Equally, India defies generalization with respect to its soil type. Different parts of the country have widely varying soil profiles; the alluvial, black, red and lateritic. In addition to these categories, many other types of soils such as hill soils and desert soils are found in some special regions of the country. Naturally the crops they grow also differ. Agriculture in India is carried out over 163 million hectares, three fourths of which grow food grain. Food grains also account for 63% of the agricultural output of the country. Within the category of food grains, cereals are grown in over 80% of the area. The period after the 'Green-Revolution' of the mid-sixties has seen an increase in the area devoted to food grains largely on account of the emphasis on wheat production.

Wheat Crop The most important crop in India is, however, rice which is grown on more than a third of the total area under food grains. Wheat is the second most important crop of India and in some ways constitutes the success story of the agricultural development program of the country. At the time of independence it was grown on about 10% of the area under food grains but in the post green revolution period this increased rapidly so that wheat now accounts for over 20% of this area. Most of this increase in area has occurred in the northern states of India. Other food grains that are of lesser importance are sorghum, pearl millet and maize.

Over the years farmers have been giving increasing importance to non-food crops too. Over the past 25 years, the area under non-food grains has increased by nearly 50%. This means more sugarcane to bite into and more oil from various kinds of oilseeds like sesame sunflower and Soya bean not to mention groundnut. Since Indian agriculture is dependent on the monsoons, the growing seasons are decided in relation to them. Almost all rainfall that India receives is during the span of three months that follow summer.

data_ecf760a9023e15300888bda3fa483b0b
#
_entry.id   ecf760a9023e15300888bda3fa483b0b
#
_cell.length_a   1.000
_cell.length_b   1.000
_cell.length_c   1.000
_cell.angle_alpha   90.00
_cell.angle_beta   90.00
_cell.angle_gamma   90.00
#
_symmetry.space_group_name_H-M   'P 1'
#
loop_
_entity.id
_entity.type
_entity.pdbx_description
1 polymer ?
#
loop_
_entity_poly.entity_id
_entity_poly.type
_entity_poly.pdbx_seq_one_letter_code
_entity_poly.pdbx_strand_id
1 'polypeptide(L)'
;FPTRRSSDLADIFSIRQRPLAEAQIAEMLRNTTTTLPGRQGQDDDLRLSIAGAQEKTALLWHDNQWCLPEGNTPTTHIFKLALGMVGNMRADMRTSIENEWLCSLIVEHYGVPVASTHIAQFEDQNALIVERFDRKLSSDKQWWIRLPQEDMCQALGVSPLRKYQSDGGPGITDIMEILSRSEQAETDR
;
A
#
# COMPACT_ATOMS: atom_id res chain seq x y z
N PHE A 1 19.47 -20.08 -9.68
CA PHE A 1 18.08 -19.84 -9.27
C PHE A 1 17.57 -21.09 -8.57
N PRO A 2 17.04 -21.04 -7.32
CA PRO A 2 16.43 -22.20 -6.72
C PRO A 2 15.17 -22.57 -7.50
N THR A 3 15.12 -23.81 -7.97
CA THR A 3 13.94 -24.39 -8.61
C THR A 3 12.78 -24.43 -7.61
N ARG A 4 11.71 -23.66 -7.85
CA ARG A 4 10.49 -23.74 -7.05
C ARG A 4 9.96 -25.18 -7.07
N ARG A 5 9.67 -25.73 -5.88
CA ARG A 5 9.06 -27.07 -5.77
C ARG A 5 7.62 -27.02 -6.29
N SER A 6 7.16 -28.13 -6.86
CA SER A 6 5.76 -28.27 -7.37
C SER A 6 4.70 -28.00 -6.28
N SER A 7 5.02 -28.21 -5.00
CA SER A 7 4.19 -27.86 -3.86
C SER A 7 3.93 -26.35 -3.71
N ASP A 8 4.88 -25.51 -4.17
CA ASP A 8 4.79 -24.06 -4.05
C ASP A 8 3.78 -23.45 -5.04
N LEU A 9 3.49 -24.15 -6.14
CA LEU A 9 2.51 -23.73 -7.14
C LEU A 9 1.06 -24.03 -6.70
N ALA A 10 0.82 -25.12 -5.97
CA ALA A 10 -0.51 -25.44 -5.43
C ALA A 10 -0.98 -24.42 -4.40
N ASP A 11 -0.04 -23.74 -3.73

So there is either the autumn crop called kharif or the winter crop called Rabi. The kharif crop predominantly uses the moisture from the monsoon showers, farmers perk up. They get their land ready and await monsoons to sow their kharif crop. The time is around June-early July. By the end of the monsoons these crops are ready for harvest. This is the time when many festivals are celebrated throughout the country. If one offers thanks giving to Mother Earth, the other festival celebrates the prosperity and prays for continued seasons of good luck. The kharif crops include rice, millets, maize, groundnuts, jute and cotton. Some pulses are also grown this season.

Indian Farmer The Rabi crop on the other hand is usually possible in irrigated conditions, sown in November and harvested in April-May. The New Year is celebrated in most parts of India in mid April. It begins with freshly harvested grain. The major crops are wheat, gram and oil seeds like mustard and rapeseed. In well-irrigated crops another brief season has been introduced where early-maturing crops are grown. Green gram and black gram are some favorites. Irrigation being paramount, the best loved kings and emperors have been those who took a keen interest in the construction of irrigation canals and tanks and shielded their subjects from the vagaries of nature.

Would you be surprised to know that the Vedas (ancient scriptures) contain references to methods of lifting water in leather skins! The Mauryan rule (3rd-1st century B.C.) did much to construct canals and ensure fair distribution of water. Much later (14th century A.D.) Firoz Shah Tughlak of the Tughlak dynasty and subsequently Akbar (17th century A.D.), laid great emphasis on the construction of canals. Today in India more than 1000 major and minor irrigation works have been carried out.